(HealthDay News) – A substantial portion of primary care physicians (PCPs) recommend screening elderly patients with advanced cancer for colorectal cancer (CRC).
David A. Haggstrom, MD, from the VA Medical Center in Indianapolis, and colleagues analyzed survey results from 1,266 PCPs (internal medicine, family practice, and obstetrics-gynecology physicians). Physician CRC screening recommendations were assessed based upon clinical vignettes.
The researchers found that 25% of PCPs recommended CRC screening for an 80 year-old patient with unresectable non-small-cell lung cancer (NSCLC). Obstetrician-gynecologists were more likely to recommend CRC screening for these patients, while physicians with a full electronic medical record were less likely to do so. Seventy-one percent of PCPs recommended CRC screening for an 80 year-old patient with ischemic cardiomyopathy (New York Heart Association, Class II). Fecal occult blood testing (FOBT) was recommended as the preferred screening modality rather than colonoscopy for 19% of healthy 80 year-olds, 5% of healthy 50 year-olds, and 2% of healthy 65 year-olds.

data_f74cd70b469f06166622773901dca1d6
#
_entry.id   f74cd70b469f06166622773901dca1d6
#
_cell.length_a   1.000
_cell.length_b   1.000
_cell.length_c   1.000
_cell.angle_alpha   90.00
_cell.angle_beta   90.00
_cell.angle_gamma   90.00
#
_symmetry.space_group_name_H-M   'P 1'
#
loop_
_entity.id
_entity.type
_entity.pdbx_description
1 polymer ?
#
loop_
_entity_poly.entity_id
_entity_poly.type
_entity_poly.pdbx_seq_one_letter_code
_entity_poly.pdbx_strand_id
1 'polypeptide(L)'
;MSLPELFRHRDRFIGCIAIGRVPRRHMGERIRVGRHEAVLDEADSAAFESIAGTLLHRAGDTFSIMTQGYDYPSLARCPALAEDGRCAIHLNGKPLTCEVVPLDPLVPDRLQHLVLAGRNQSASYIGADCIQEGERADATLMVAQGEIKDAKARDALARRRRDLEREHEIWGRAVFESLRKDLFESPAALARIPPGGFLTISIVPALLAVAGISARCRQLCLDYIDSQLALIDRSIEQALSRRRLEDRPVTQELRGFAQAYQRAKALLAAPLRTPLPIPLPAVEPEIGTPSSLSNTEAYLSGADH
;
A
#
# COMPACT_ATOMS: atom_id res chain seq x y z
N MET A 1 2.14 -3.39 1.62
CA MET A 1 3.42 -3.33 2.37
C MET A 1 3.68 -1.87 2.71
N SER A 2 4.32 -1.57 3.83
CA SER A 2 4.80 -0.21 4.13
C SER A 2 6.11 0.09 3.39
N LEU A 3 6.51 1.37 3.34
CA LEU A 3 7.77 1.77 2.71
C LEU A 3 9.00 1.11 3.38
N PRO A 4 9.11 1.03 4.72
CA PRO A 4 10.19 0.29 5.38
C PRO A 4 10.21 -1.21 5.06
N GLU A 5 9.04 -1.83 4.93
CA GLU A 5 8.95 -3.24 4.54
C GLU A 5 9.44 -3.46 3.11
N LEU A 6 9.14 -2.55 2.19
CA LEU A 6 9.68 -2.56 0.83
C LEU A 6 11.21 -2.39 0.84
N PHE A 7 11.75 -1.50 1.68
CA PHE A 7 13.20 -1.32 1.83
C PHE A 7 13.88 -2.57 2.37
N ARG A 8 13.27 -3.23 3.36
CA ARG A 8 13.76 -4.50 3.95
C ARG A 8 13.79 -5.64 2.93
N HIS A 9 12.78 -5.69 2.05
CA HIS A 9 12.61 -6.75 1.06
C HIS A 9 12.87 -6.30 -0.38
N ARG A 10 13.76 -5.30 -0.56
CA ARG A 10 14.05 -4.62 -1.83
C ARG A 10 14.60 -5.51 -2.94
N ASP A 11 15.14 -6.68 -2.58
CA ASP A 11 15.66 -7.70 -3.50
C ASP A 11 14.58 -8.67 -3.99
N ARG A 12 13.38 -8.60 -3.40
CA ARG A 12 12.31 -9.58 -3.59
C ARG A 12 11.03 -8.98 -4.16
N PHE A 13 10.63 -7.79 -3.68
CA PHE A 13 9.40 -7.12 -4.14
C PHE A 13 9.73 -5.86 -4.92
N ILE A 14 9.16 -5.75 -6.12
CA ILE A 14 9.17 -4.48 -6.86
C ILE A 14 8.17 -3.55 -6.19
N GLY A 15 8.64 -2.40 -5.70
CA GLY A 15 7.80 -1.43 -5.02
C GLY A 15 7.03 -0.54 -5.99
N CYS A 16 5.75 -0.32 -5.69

“PCPs consider comorbidity when screening older patients for CRC and may change the screening modality from colonoscopy to FOBT. However, a sizable proportion of PCPs would recommend screening for patients with advanced cancer who would not benefit,” the authors write.